Dale R. Reed (dale-reed@postoffice.worldnet.att.net)
Wed, 01 Apr 1998 19:45:53 -0800

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Good one Jerry. Dale

$  dale-reed@worldnet.att.net   Seattle, Washington U.S.A.  $

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The following editorial was broadcast on the Education Revolution Radio Show, on the Talk America Network, Sunday, March 29th at 9 PM. The weekly show is hosted by Jerry Mintz, Director of the Alternative Education Resource Organization. AERO may be reached at 800 769-4171. Their web site is http://www.speakeasy.org/~aero :

Everybody seems quite perplexed by the shooting by children of children in Jonesboro, Arkansas. But the shooting isn't so hard to understand. I don't think that the primary factor is accessibility to guns. I don't think that the main factor is responsible instruction on the use of guns.

I think that the primary factors have to do with a culture in which life is very frustrating and anger producing for children in today's schools and in their homes. Furthermore, children and, subsequently, adults do not learn how to adequately and effectively express their anger, learn how to makes decisions and deal with problems, and learn how to take responsibility for their education and their lives, in order to effectively meet their own needs.

Essentially, all that the public schools offer, and all that many American homes offer is "Listen to what the teacher says!" or "Listen to what your parents say!" and you'll be OK. Maybe there was a time in the past when this was good enough, but it's not good enough today. The fact that they were normal children is true, because this problem is the norm for our society.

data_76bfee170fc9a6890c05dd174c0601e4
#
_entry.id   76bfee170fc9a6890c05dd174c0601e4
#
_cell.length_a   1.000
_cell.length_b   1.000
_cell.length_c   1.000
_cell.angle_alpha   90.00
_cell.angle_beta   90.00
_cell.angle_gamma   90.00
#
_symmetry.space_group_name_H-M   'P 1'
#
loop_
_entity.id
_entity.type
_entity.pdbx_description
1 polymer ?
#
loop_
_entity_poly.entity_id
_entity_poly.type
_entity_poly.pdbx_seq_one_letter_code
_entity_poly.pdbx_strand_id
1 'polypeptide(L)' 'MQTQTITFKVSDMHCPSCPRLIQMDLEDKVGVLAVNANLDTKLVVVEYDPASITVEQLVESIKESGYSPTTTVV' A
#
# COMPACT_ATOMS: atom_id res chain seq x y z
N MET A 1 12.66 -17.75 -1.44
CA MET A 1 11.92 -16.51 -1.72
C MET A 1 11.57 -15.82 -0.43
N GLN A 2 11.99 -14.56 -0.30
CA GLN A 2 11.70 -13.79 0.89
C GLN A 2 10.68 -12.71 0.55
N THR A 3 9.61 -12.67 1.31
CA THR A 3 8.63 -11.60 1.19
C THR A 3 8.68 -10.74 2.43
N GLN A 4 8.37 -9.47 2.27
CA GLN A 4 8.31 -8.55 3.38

In fact, there are schools and there are homes today in which children have learned how to manage their lives and express their feelings and their anger in appropriate and effective ways. Because they have continuous outlets, anger does not build up to almost uncontrollable levels. Educationally these approaches come under the category of "alternative." They include alternative schools and they also include home education. In some of these cases there are actual democratic decision-making processes in place, which gives children a voice and a way to express themselves and be heard.

In the schools where this is the case, violence is virtually unheard of. If those Jonesboro boys had experienced real empowerment and responsibility in their schools and in their homes, and if they had learned better ways to express their anger and deal with problems (other than by the ubiquitous arcade games, which teach kids to solve problems by shooting down their enemies) I think that the tragedy might have been avoided.